Miranda also found support from cancer charity Maggie’s, who have a centre at City Hospital and provide emotional, psychological, and practical support.
Lizzie Morgan, Cancer Support Specialist at Maggie’s, said: “This may be talking to a cancer support specialist or benefits advisor, joining one of our groups or enjoying the calm space that Maggie’s has to offer to collect thoughts.
“Maggie’s is here for anyone affected by cancer, patients, families and children and can be accessed at any stage of the cancer diagnosis.
“Maggie’s makes the individual person feel valued and important. People are so much more than just a cancer diagnosis and at Maggie’s we prioritise supporting the whole person and those close to them. There is always someone here to listen.”
Miranda said: “Maggie’s were massively supportive, just amazing.
“Nothing like my cancer diagnosis had ever really happened to our family before, and I needed someone to talk to.
“I did some counselling with Maggie’s, took a well-being course on mindfulness, and just dropped in to see the staff there for a chat and a cup of tea.
“Earlier this year, as a thank you for everything they did for me, I ran 50 miles to fundraise for Maggie’s.”
Following lengthy discussions with NUH’s Colorectal Team, Miranda decided to undergo surgery that would remove most of her large bowel.
In November 2018, Miranda had the operation, a keyhole subtotal colectomy, again at the QMC, which left her cancer-free.
Following her successful surgeries, Miranda continues to have regular blood tests and every six months a flexible sigmoidoscopy, an investigation of the lower part of the bowel using a thin flexible camera.
Miranda said: “Mr Banerjea couldn’t have done more for me.
“The whole team at the hospital have been superb anytime I’ve been there.
“The doctors, nurses, consultants have all been so lovely all the way through – from all my initial appointments and then pre-op, and all my check-ups going forward.
“They really couldn’t have done more for me and I’ll be forever grateful.”
Miranda, who continues to stay active, ran 1,748 miles to fundraise for Bowel Cancer UK last year.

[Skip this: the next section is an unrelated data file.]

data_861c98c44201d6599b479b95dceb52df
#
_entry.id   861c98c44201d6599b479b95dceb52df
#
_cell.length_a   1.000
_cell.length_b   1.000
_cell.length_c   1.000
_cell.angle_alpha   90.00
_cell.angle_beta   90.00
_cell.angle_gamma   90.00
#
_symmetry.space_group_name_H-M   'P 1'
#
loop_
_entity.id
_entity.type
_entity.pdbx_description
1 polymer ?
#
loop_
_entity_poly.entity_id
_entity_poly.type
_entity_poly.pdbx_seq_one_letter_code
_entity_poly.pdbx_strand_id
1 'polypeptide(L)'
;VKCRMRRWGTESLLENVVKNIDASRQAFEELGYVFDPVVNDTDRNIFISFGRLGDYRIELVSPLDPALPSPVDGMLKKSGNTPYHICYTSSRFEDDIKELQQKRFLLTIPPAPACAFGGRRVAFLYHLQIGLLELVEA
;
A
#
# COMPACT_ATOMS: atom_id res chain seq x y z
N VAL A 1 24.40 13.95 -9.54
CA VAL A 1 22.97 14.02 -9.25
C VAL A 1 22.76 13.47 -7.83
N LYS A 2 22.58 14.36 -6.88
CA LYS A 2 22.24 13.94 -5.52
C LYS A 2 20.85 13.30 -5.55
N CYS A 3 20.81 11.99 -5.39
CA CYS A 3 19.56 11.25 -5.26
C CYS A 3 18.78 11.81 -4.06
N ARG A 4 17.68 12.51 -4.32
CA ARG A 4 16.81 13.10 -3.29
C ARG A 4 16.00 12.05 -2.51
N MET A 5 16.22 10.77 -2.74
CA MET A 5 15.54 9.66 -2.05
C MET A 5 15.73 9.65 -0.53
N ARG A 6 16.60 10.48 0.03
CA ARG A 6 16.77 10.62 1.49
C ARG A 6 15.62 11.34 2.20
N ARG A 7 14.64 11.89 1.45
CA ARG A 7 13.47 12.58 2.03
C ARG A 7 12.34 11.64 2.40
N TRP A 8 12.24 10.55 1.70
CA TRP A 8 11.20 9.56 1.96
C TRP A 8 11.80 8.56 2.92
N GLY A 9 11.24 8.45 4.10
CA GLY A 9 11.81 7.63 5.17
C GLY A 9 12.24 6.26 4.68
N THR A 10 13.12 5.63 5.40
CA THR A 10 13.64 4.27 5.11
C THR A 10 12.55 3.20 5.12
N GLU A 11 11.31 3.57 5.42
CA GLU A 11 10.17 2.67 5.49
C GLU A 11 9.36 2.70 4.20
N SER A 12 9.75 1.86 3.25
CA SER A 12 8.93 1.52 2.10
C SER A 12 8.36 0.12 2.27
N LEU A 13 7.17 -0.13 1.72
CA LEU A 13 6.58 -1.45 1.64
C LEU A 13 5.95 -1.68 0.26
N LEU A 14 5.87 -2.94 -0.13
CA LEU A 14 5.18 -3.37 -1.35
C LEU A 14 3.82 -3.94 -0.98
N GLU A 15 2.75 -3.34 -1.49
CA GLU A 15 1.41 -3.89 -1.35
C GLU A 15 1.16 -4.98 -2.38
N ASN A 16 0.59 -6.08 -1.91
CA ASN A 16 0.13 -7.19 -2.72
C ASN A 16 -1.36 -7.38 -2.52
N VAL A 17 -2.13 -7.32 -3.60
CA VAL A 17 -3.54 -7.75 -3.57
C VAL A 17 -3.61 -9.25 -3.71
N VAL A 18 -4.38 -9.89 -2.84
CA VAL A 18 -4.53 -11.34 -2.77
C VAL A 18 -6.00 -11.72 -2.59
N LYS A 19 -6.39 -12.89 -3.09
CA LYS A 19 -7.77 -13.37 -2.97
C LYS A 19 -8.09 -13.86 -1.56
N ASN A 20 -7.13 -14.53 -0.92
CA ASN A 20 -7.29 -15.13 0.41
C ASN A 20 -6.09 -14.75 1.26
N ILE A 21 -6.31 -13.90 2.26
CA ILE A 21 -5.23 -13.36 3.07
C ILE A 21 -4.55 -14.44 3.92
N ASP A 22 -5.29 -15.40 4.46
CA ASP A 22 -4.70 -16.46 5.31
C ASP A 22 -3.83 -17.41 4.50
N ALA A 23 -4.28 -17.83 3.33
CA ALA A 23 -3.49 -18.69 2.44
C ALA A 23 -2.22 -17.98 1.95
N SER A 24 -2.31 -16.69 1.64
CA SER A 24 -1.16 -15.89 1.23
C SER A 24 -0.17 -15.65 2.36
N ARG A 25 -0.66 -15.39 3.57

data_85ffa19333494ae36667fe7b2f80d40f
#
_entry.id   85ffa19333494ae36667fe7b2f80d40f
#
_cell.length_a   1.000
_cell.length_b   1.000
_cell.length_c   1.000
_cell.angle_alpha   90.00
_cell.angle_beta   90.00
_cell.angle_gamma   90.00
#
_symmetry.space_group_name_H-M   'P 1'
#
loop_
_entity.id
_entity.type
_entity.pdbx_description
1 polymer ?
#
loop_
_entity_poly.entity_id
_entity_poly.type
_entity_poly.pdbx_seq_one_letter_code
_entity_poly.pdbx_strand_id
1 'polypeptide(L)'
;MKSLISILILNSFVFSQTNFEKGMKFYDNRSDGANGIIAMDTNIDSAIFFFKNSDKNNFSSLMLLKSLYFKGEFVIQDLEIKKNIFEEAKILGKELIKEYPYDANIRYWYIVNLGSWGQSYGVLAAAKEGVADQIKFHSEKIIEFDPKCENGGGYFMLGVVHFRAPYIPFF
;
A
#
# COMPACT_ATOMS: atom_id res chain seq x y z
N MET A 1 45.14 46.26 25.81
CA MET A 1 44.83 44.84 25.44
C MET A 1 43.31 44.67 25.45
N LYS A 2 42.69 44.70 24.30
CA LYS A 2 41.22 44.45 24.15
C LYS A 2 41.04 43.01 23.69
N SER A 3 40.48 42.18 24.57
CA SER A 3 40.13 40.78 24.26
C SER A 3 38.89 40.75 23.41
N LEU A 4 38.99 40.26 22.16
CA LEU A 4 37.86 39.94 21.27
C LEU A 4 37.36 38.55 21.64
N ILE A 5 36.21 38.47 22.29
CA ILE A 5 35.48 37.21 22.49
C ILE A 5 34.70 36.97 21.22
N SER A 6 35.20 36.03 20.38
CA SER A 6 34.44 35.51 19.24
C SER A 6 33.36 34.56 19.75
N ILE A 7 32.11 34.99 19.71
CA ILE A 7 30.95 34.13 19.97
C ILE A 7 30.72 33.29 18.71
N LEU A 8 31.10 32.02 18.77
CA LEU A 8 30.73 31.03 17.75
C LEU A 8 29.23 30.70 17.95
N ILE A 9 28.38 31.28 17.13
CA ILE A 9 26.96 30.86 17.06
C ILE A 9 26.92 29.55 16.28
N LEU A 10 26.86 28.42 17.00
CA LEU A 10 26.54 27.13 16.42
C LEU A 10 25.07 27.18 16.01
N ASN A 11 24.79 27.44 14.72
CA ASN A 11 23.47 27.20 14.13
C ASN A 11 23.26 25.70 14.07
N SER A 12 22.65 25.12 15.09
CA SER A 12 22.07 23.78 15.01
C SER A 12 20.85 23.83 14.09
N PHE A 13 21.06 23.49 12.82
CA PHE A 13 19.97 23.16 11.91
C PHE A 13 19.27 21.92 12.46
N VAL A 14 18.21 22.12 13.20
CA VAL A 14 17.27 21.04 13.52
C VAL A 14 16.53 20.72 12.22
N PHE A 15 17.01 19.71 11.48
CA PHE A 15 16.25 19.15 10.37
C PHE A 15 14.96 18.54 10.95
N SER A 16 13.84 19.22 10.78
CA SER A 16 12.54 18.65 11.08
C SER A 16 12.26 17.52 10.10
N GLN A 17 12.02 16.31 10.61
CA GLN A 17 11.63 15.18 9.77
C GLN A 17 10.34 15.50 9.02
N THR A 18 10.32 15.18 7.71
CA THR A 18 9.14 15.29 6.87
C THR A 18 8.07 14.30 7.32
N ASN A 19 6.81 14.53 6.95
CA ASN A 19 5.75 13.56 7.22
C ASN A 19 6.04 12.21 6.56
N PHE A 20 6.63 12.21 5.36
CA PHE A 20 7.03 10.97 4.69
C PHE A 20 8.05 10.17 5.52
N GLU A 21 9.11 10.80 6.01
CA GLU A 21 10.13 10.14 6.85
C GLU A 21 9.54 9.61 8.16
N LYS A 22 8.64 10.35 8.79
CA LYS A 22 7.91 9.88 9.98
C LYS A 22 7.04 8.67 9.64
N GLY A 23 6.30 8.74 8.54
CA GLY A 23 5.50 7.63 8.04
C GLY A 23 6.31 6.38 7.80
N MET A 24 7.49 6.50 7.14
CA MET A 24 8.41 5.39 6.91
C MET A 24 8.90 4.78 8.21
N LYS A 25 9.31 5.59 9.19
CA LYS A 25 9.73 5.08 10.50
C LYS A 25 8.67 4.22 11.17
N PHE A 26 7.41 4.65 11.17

Miranda said: “Last year, I set myself a goal to run 874 miles, the distance from Land’s End to John O’Groats, between January and December.
“I ended up running double the number of miles I originally intended.
“Being able to keep running and stay active, it’s my way of giving the finger to bowel cancer and saying ‘I’m still here, I can do this.’
“My advice to anyone who is diagnosed with bowel cancer is to stay positive, take the advice from the doctors and nurses and make the most of the support that’s available.
“I think it’s so important to talk to people and discuss how you feel. You can acknowledge that being diagnosed with cancer is rubbish and you don’t have to put a smile on your face the whole time.
“For me, I found it easier to have those conservations with the counsellors at Maggie’s.”
Symptoms associated with bowel cancer include bleeding from your bottom and/or blood in your poo, a persistent and unexplained chance in bowel habit, unexplained weight loss, extreme tiredness for no obvious reason, and a pain or lump in your tummy.
Charlotte Ryton said: My advice to anyone with any of the symptoms for bowel cancer would be book in with your GP as soon as possible, the symptoms may not be due to having a bowel cancer but if it is and we find it early the possibility of us being able to cure you is above 90%. Colon cancers found at a more advanced stage are more complicated to treat and the percent of cure starts to drop.”